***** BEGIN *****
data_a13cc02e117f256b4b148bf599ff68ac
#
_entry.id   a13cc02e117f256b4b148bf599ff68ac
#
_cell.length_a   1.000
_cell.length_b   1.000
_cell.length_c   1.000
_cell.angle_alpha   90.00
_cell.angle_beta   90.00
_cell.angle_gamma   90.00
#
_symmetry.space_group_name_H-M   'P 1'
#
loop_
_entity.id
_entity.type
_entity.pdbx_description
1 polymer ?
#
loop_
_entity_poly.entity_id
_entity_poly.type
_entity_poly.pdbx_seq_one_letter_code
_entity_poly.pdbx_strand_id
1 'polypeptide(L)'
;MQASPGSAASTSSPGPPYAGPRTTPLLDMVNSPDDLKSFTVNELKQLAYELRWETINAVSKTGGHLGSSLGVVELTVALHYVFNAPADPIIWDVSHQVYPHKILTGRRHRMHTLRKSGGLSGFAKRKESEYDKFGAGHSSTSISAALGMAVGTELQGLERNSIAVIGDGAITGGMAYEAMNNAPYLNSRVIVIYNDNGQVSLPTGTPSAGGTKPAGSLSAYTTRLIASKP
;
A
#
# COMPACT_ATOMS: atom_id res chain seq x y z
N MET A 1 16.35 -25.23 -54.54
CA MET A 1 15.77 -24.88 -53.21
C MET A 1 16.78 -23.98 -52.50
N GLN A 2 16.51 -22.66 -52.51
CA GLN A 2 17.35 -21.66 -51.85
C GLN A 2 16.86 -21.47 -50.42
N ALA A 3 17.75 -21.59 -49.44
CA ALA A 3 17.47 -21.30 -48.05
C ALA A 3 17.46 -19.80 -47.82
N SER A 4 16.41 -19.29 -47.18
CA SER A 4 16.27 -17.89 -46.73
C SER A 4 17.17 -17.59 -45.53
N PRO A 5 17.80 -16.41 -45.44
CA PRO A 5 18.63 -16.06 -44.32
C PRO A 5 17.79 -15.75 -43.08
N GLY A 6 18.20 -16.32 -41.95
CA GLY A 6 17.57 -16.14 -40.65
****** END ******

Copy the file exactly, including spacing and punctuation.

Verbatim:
data_a13cc02e117f256b4b148bf599ff68ac
#
_entry.id   a13cc02e117f256b4b148bf599ff68ac
#
_cell.length_a   1.000
_cell.length_b   1.000
_cell.length_c   1.000
_cell.angle_alpha   90.00
_cell.angle_beta   90.00
_cell.angle_gamma   90.00
#
_symmetry.space_group_name_H-M   'P 1'
#
loop_
_entity.id
_entity.type
_entity.pdbx_description
1 polymer ?
#
loop_
_entity_poly.entity_id
_entity_poly.type
_entity_poly.pdbx_seq_one_letter_code
_entity_poly.pdbx_strand_id
1 'polypeptide(L)'
;MQASPGSAASTSSPGPPYAGPRTTPLLDMVNSPDDLKSFTVNELKQLAYELRWETINAVSKTGGHLGSSLGVVELTVALHYVFNAPADPIIWDVSHQVYPHKILTGRRHRMHTLRKSGGLSGFAKRKESEYDKFGAGHSSTSISAALGMAVGTELQGLERNSIAVIGDGAITGGMAYEAMNNAPYLNSRVIVIYNDNGQVSLPTGTPSAGGTKPAGSLSAYTTRLIASKP
;
A
#
# COMPACT_ATOMS: atom_id res chain seq x y z
N MET A 1 16.35 -25.23 -54.54
CA MET A 1 15.77 -24.88 -53.21
C MET A 1 16.78 -23.98 -52.50
N GLN A 2 16.51 -22.66 -52.51
CA GLN A 2 17.35 -21.66 -51.85
C GLN A 2 16.86 -21.47 -50.42
N ALA A 3 17.75 -21.59 -49.44
CA ALA A 3 17.47 -21.30 -48.05
C ALA A 3 17.46 -19.80 -47.82
N SER A 4 16.41 -19.29 -47.18
CA SER A 4 16.27 -17.89 -46.73
C SER A 4 17.17 -17.59 -45.53
N PRO A 5 17.80 -16.41 -45.44
CA PRO A 5 18.63 -16.06 -44.32
C PRO A 5 17.79 -15.75 -43.08
N GLY A 6 18.20 -16.32 -41.95
CA GLY A 6 17.57 -16.14 -40.65